Robert Lincoln Poston

Robert T. Lincoln Poston (February 25, 1891 – March 16, 1924, at sea) was an African-American newspaper editor and journalist, who was an activist in Marcus Garvey's Universal Negro Improvement Association (UNIA). He died at sea as he returned from a UNIA mission to Liberia.[1]


Robert T. Lincoln Poston was born in Hopkinsville, Kentucky. He came from a family of journalists and writers. His father, Ephraim Poston, was a teacher, poet and graduate of Roger Williams University in Nashville, Tennessee who authored Manual on Parliamentary Proceedings, 1905 and Pastoral Poems, 1906. Poston's mother was the former Mollie Cox of Oak Grove, Kentucky. Poston had six siblings: Fred Douglass, Ulysses Grant, Ephraim, Jr., Roberta, Lillian, and Theodore Roosevelt Poston.

Poston attended Nashville's Walden University, as well as Howard University. He became a newspaper publisher and editor while in Detroit, Michigan. Later, he contributed poems, literary criticism, and sometimes editorials to the UNIA-ACL's Negro World newspaper. He attained the position of Assistant Secretary-General of the UNIA in 1921 and then was promoted to Secretary General in 1922. His brother Ulysses served as associate editor of the Negro World. Robert and Ulysses were among the co-directors of a play the UNIA dramatic club put on, in 1922, entitled "Tallaboo".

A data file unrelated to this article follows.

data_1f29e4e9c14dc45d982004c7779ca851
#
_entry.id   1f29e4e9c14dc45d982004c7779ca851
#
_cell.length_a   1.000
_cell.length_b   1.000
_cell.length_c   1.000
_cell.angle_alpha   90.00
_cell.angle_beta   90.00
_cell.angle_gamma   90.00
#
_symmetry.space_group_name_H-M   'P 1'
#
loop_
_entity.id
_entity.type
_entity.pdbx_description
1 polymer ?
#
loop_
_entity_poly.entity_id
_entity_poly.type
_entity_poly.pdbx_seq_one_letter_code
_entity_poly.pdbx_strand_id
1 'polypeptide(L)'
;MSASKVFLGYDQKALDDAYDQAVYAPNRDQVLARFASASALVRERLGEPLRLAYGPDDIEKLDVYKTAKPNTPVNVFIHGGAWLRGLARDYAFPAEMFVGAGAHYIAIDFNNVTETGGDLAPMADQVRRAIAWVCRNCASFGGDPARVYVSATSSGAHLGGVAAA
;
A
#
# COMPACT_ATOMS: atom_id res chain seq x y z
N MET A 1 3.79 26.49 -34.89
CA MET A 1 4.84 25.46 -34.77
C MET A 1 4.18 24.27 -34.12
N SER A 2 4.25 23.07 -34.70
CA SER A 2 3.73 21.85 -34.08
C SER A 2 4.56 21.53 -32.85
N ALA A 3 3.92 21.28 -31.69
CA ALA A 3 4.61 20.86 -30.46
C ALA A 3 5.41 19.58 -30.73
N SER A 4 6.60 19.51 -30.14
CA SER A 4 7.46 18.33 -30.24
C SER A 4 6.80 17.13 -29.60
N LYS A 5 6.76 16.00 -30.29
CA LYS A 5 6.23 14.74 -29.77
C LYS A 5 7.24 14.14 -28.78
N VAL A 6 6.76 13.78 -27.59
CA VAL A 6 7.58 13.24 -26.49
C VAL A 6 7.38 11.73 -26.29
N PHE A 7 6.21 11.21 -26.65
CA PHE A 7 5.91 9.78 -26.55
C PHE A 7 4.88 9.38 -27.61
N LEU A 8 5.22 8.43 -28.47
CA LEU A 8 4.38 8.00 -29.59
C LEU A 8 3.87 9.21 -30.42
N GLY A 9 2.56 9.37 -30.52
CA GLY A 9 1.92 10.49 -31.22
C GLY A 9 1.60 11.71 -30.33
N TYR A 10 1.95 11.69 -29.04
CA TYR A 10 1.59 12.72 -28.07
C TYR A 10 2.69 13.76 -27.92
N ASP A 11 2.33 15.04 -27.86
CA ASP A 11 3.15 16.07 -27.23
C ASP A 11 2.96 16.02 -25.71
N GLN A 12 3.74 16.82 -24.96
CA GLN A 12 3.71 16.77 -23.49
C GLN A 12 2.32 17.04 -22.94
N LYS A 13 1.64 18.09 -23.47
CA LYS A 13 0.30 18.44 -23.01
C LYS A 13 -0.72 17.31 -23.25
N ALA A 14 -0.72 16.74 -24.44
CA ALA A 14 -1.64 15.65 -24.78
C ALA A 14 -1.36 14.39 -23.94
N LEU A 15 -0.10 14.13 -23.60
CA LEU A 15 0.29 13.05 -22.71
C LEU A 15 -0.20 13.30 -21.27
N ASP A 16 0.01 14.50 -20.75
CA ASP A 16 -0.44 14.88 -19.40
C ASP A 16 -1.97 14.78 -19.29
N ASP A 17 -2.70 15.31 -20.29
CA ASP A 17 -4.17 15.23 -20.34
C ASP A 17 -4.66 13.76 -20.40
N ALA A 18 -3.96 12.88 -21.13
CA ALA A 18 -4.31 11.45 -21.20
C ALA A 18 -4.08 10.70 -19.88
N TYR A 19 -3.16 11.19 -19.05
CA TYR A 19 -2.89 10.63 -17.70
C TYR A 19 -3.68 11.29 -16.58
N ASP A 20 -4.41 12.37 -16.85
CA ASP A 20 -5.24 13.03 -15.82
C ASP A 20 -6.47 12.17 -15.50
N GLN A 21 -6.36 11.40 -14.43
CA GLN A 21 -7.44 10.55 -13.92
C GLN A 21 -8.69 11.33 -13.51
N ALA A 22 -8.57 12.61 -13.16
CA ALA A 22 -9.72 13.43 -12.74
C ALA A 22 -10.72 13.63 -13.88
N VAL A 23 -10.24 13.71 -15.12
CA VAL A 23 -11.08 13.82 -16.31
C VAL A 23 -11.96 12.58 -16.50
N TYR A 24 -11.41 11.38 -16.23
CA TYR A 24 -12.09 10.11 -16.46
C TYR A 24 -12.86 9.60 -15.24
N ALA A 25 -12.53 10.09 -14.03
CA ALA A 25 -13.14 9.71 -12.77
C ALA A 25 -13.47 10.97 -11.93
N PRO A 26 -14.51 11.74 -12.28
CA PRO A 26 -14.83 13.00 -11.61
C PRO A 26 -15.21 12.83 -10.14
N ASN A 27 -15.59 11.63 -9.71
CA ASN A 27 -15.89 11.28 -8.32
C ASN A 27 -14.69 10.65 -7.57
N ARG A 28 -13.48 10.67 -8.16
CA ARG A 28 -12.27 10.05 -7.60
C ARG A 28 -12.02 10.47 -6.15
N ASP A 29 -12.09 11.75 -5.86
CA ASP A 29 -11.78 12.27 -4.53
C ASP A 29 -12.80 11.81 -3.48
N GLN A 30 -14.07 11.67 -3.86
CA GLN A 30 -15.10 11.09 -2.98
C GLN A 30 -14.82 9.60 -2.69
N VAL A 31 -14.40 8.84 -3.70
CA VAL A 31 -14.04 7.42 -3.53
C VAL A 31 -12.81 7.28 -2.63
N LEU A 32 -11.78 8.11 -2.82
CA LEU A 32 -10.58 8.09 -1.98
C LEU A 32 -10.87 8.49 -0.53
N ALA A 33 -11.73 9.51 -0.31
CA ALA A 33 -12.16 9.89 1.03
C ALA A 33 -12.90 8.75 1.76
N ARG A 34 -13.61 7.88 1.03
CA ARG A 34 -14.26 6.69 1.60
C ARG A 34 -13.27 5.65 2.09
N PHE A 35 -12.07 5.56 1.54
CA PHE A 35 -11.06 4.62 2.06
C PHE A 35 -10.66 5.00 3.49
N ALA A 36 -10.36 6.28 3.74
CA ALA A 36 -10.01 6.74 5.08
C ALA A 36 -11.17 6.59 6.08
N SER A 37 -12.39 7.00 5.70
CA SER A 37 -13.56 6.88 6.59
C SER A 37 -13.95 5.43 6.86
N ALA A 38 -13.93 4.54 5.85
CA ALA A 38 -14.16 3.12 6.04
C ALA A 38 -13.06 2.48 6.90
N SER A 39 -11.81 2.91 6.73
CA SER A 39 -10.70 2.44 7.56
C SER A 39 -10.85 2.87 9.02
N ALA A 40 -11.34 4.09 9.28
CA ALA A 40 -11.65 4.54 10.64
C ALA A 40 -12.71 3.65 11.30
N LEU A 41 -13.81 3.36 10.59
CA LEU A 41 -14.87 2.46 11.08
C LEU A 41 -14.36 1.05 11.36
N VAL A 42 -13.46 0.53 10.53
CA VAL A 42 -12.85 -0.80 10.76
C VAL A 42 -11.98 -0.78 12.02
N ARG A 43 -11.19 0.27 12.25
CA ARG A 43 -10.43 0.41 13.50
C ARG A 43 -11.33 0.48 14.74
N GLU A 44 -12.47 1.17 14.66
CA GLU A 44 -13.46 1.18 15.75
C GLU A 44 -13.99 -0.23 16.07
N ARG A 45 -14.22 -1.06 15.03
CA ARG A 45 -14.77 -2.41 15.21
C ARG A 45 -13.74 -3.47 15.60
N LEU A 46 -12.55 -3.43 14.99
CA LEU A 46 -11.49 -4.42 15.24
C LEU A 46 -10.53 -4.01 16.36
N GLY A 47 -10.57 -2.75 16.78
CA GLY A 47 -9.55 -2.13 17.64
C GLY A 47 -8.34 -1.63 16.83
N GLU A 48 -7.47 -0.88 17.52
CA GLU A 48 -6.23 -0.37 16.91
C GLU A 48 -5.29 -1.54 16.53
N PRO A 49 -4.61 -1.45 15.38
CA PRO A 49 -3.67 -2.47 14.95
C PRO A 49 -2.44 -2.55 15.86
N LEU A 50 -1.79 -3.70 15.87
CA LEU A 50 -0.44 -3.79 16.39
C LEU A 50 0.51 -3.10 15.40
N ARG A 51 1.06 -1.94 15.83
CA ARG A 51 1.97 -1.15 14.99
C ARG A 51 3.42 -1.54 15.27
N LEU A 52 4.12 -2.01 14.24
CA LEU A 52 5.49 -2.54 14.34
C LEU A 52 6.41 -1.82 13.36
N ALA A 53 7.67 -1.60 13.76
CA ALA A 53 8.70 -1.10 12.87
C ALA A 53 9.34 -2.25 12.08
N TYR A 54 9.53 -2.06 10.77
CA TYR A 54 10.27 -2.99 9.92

Poston married the sculptor Augusta Savage[1] in 1923. In December of that year, he was the leader of a delegation sent to Liberia by the UNIA. The purpose of the trip was to finalize arrangements for a mass emigration of African Americans to Liberia. He was accompanied on this trip by Henrietta Vinton Davis and Milton Van Lowe, among others. Poston and the others met with President King of Liberia, but they were not ultimately able to obtain the permissions and aid that they required. Poston could not hide his disappointment on the voyage home. While on board the SS President Grant, he contracted a fever and died of lobar pneumonia.

On March 19, 1924, Poston was posthumously given the rank of Prince of Africa by the UNIA during an elaborate state funeral at Liberty Hall.


  1. ^ a b "The Legendary Augusta Savage". From "Wake the Echoes", Kingston Times, April 6, 2006.

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